You may know Nicholas Rouley from his “Best of” tee shirt in the Chicago Reader, or his band Loose Dudes. Here at Busy Beaver we know him as “Nick,” and here’s an interview with him about his extensive button collection.
BB: Why did you start collecting buttons?
Some of the first buttons I can remember picking up were Mad Magazine buttons I bought from flea markets when I was still in grade school, but at the time it was more of a Mad thing than a button thing. I started seriously collecting buttons in junior high when I started getting into punk rock. It was a cheap and easy way to broadcast the bands I was into, despite living in the Chicago burbs and no one realizing what they represented. At least I thought it was cool. Once I started going to see bands at the Fireside Bowl my button collection really sky rocketed.
BB: How many buttons are in your collection?
I probably have a couple hundred buttons scattered around my current apartment in Palmer Square and back at my parents house. I actually lost most of my old buttons in a house fire my folks had several years ago. I’ve always been a bit of a collector and lost several collections in that one blaze. Luckily I didn’t keep them all in the same place and even now a handful of buttons will resurface if I dig around enough. One of the cooler buttons I thought I lost was a hand made button I drew that Christen pressed for me at a WLUW record fair that reads “Chicago’s fattest ass.” That was about eight or nine years ago, so I’ve been a supporter of Busy Beaver for some time now.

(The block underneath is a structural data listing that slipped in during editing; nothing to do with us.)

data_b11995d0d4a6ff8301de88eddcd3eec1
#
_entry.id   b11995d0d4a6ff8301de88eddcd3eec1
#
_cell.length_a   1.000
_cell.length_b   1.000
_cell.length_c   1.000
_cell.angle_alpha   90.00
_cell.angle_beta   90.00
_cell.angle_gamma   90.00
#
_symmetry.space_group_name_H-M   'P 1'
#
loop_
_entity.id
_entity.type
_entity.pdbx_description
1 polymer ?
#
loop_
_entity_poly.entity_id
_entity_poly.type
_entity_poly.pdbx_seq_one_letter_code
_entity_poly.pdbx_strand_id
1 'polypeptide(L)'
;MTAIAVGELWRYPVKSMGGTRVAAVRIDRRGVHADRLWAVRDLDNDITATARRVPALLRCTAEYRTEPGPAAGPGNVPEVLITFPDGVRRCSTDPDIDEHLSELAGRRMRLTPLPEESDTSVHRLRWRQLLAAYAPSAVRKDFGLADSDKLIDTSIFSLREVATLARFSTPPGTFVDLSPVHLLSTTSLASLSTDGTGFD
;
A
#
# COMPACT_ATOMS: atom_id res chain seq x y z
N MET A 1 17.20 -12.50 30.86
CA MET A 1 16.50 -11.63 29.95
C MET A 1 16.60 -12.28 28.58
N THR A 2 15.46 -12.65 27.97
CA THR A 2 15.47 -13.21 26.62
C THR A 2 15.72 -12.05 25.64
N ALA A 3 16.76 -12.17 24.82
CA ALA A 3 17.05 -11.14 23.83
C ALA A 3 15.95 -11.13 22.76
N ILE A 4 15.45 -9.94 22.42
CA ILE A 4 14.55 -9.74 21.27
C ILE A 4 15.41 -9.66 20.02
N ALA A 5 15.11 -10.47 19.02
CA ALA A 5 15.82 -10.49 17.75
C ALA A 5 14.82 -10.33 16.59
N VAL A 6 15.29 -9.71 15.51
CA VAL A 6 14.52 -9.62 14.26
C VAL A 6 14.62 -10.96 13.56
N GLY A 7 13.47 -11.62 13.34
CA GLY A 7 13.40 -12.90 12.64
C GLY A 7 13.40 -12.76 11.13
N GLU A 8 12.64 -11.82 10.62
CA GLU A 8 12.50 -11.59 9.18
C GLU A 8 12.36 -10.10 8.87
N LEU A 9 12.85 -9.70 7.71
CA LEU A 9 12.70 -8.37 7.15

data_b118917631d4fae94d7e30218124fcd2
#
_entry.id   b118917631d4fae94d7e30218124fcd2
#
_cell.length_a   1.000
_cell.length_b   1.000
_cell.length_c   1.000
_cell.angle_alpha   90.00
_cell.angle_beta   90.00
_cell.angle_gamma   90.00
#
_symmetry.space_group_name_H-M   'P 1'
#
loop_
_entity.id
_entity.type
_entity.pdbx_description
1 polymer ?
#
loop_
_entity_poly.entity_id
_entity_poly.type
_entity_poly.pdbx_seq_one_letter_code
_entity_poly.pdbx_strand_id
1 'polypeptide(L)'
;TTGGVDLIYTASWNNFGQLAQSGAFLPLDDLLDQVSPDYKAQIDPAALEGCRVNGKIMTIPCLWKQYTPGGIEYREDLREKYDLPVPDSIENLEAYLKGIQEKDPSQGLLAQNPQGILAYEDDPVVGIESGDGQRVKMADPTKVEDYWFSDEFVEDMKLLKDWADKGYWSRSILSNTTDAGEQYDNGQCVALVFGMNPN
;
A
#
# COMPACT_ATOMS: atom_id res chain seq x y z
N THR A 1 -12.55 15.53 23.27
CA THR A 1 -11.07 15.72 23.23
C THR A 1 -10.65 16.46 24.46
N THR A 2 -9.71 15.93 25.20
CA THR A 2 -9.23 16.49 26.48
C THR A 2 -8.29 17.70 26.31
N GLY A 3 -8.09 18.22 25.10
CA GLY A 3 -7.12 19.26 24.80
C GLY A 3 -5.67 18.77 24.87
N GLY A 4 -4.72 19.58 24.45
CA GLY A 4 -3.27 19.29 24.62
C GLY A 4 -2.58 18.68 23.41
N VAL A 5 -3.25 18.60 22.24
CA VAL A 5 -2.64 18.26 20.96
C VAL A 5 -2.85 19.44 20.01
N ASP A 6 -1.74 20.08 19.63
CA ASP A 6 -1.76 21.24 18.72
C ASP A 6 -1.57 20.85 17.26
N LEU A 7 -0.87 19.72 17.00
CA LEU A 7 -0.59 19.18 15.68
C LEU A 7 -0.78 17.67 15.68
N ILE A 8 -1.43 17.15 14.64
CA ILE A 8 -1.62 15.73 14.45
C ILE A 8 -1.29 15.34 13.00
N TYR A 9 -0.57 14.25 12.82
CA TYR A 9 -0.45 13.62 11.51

BB. How do you store and display your buttons?
It really depends on my attachment to said button. I have a rather large glass bowl that I keep filled with the buttons I like to wear on the day to day. Before I leave the house I’ll finger around the dish and find something that suits the day / night. On the other hand, I have certain buttons that I won’t even wear because I’m afraid of losing them. I’ve let a few slip away after having them fall off on exceptionally rowdy nights. My girlfriend Claire actually found some old vintage frames which she then modified with a homemade cork backboard, so that I could mount and display my buttons upon. It’s hanging up in our hallway and looks pretty choice.
BB: What is your favorite button?
I honestly don’t think I could pick just one. All of them! I’m rather fond of the David Shrigley buttons from the Button-O-Matic series 5 (Fall 2004). That “DIRT” one is too cool. Most of my favorites are vintage ones I find in old record shops. I found this hilarious “Good Smoke For Good Folk” button from the 70s that has a weird hologram image of a pot leaf. That button actually inspired the roach clip button for the band I’m in. It’s so funny to me when people go out of their way to promote smoking grass, like it needs a street team or something. A lot of the buttons I’m into probably aren’t really appropriate for this blog because they’re really dirty. I’m not sure what that says about me, but whatever. Lastly, I got this old Penthouse “I Met The Pet” button that was probably a weird promotional button given out to questionable men at an adult themed convention. To think of the beautiful women or overweight losers with hairy palms that touched this thing at one point in time. I prefer to only think about the babes and not the depths from which it was eventually surfaced from.